Growing volumes of Chilean grapes entering the U.S. market

Agronometrics in Charts: Growing volumes of Chilean grapes entering the U.S. market

Agronometrics in Charts: Growing volumes of Chilean grapes entering the U.S. market

In this installment of the ‘Agronometrics In Charts’ series, Sarah Ilyas studies the progression of the Chilean grape season and evaluates its implications for the U.S. grape market. Each week the series looks at a different horticultural commodity, focusing on a specific origin or topic visualizing the market factors that are driving change.

The US market is currently brimming with grapes. Chile is at the prime of its table grape harvest and heaps of fruit have arrived in the last two weeks with larger volumes to follow in the next few weeks. In the meanwhile, Peruvian grape volumes are dwindling as the season shifts. According to Mark Greenberg of Capespan North America in Montreal, QC, the reason for the influx of Chilean grapes is that the regions that produced the earliest fruit in Chile, specifically the Atacama region, replanted their vineyards with newer varieties that tend to mature later; this pushed the start of the Chilean season a bit later. Greenberg adds that Chilean growers aren’t as inclined to manage their grape crops to come in as early as they are used to. Peruvian table grapes typically dominate the December-January window and Chilean grapes prevail mid-January onward. Peru saw a peak of 27 K tonnes flowing into the US market in January while Chile’s volumes peaked at 30.7 K tonnes in the week of April 3. 

(Source: USDA Market News via Agronometrics. Agronometrics users can view this chart with live updates here)

The Grapevine Genetic Improvement Program (PMGV) of Chile's Agricultural Research Institute (INIA) recently presented a domestically-developed white seedless variety selection, INIA-G3 to industry stakeholders. This nouveau variety of grapes is expected to more easily meet the quality standards necessary to enter the U.S. market “Chilean white seedless grapes used to face challenges getting into the U.S. market during the Marketing Order, but these late varieties of white seedless grapes are solid and strong and with good weather in Chile, we expect to see a white seedless and red seedless grape market that will extend later into the spring.” says Greenberg. ASOEX also unveiled a new red seedless table grape variety developed in Chile that offers a long post-harvest life cycle and an apple-like crunch. Chilean institutions have been doubling down on the development of new table grape varieties, and as claimed by a separate research entity, a white seedless grape variety could be commercially available later this year.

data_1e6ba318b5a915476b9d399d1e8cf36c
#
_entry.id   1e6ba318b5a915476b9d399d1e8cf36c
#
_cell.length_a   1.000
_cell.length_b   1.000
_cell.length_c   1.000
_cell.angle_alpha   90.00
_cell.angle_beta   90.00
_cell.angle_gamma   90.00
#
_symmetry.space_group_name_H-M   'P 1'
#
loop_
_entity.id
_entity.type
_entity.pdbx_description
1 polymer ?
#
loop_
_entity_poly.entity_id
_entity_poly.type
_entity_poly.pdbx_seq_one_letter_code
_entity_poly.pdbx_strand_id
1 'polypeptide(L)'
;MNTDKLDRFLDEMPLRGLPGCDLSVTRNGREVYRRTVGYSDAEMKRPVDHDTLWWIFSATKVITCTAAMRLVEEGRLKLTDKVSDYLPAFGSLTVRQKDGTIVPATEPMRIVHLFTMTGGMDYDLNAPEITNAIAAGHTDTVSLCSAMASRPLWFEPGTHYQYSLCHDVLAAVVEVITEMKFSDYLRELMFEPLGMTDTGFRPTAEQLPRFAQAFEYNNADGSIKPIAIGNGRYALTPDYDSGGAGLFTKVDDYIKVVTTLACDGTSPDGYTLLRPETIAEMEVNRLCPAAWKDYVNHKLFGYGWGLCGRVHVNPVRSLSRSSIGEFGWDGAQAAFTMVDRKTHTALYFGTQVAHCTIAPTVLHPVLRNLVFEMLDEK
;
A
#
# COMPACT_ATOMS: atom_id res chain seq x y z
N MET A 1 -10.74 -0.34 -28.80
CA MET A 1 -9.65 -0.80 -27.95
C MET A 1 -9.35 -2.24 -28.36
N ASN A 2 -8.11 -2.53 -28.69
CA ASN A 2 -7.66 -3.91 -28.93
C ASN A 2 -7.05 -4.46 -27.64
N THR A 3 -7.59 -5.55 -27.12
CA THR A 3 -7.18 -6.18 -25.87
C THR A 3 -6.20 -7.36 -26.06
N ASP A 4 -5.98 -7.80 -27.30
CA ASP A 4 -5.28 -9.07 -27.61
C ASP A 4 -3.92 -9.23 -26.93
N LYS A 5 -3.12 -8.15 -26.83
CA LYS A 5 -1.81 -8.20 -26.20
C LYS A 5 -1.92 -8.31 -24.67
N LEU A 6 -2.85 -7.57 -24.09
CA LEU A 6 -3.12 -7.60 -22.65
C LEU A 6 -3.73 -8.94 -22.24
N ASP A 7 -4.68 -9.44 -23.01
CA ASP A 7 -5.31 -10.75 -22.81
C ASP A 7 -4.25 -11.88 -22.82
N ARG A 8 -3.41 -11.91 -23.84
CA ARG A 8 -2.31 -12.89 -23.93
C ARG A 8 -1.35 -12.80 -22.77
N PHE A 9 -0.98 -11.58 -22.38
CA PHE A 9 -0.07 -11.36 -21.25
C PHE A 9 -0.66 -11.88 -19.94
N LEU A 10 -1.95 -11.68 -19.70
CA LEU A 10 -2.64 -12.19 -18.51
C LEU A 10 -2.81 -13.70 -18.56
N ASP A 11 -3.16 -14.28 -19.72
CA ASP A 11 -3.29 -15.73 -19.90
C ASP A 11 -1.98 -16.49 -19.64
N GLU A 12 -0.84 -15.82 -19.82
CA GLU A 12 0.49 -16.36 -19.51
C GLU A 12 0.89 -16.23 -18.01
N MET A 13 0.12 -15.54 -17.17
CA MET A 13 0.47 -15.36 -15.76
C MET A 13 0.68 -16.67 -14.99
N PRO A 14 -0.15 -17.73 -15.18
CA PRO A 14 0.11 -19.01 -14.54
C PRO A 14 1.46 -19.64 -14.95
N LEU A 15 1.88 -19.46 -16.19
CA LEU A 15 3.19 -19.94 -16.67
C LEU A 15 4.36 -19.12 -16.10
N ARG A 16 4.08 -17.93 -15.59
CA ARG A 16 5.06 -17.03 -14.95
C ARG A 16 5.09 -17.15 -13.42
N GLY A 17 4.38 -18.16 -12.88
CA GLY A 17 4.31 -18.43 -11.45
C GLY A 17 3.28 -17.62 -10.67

The prices trending in week 13 were around $19.54 per package. Lower prices in the next few weeks are expected to stabilize going forward and create a surge in demand. Retailers still have pricey inventory they needed to sell off before they could mark down their prices. 


(Source: USDA Market News via Agronometrics. Agronometrics users can view this chart with live updates here)

The United States is the top export destination for Chilean table grapes, and Chile is the top import supplier for the U.S. market. According to the USDA, Forty-four percent of Chile’s table grape exports are shipped to the U.S. The advent of the new white seedless variety alludes to an even robust Chilean grape market. "It is undoubtedly an alternative that will be well received by the industry. Not only the robustness of the measurements conducted by INIA during several seasons, but also the impressions of our customers who have followed it, speak of a product with great potential,” says Andrés Valdivieso, Commercial Manager of ANA Chile.

In our ‘In Charts’ series, we work to tell some of the stories that are moving the industry. Feel free to take a look at the other articles by clicking here.

All pricing for domestic US produce represents the spot market at Shipping Point (i.e. packing house/climate controlled warehouse, etc.). For imported fruit, the pricing data represents the spot market at Port of Entry.

You can keep track of the markets daily through Agronometrics, a data visualization tool built to help the industry make sense of the huge amounts of data that professionals need to access to make informed decisions. If you found the information and the charts from this article useful, feel free to visit us at where you can easily access these same graphs, or explore the other 21 commodities we currently track.

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